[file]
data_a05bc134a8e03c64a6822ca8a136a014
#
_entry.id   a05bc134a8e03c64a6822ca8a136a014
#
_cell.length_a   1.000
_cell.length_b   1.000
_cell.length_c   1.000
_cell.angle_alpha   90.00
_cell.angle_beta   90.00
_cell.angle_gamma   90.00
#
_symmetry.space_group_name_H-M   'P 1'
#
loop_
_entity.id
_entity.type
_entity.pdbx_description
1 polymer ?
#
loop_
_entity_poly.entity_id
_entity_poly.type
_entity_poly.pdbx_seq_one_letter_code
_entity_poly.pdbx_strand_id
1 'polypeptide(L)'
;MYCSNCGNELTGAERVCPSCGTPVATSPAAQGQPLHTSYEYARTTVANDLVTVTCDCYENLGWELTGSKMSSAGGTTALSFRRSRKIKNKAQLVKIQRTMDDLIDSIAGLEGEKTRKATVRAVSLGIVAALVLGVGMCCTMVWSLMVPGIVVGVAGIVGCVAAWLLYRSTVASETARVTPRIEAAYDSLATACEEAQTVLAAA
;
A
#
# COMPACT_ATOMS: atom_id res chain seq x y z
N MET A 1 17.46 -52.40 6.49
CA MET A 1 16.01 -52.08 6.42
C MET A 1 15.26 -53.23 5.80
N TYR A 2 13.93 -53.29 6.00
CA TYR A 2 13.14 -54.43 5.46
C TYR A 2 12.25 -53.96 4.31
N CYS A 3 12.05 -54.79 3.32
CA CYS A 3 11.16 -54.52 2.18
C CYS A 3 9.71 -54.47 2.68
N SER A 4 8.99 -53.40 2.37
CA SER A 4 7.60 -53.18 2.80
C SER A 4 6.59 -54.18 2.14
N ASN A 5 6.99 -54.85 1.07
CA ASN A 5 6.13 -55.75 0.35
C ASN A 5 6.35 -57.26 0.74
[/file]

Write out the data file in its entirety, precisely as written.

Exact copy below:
data_a05bc134a8e03c64a6822ca8a136a014
#
_entry.id   a05bc134a8e03c64a6822ca8a136a014
#
_cell.length_a   1.000
_cell.length_b   1.000
_cell.length_c   1.000
_cell.angle_alpha   90.00
_cell.angle_beta   90.00
_cell.angle_gamma   90.00
#
_symmetry.space_group_name_H-M   'P 1'
#
loop_
_entity.id
_entity.type
_entity.pdbx_description
1 polymer ?
#
loop_
_entity_poly.entity_id
_entity_poly.type
_entity_poly.pdbx_seq_one_letter_code
_entity_poly.pdbx_strand_id
1 'polypeptide(L)'
;MYCSNCGNELTGAERVCPSCGTPVATSPAAQGQPLHTSYEYARTTVANDLVTVTCDCYENLGWELTGSKMSSAGGTTALSFRRSRKIKNKAQLVKIQRTMDDLIDSIAGLEGEKTRKATVRAVSLGIVAALVLGVGMCCTMVWSLMVPGIVVGVAGIVGCVAAWLLYRSTVASETARVTPRIEAAYDSLATACEEAQTVLAAA
;
A
#
# COMPACT_ATOMS: atom_id res chain seq x y z
N MET A 1 17.46 -52.40 6.49
CA MET A 1 16.01 -52.08 6.42
C MET A 1 15.26 -53.23 5.80
N TYR A 2 13.93 -53.29 6.00
CA TYR A 2 13.14 -54.43 5.46
C TYR A 2 12.25 -53.96 4.31
N CYS A 3 12.05 -54.79 3.32
CA CYS A 3 11.16 -54.52 2.18
C CYS A 3 9.71 -54.47 2.68
N SER A 4 8.99 -53.40 2.37
CA SER A 4 7.60 -53.18 2.80
C SER A 4 6.59 -54.18 2.14
N ASN A 5 6.99 -54.85 1.07
CA ASN A 5 6.13 -55.75 0.35
C ASN A 5 6.35 -57.26 0.74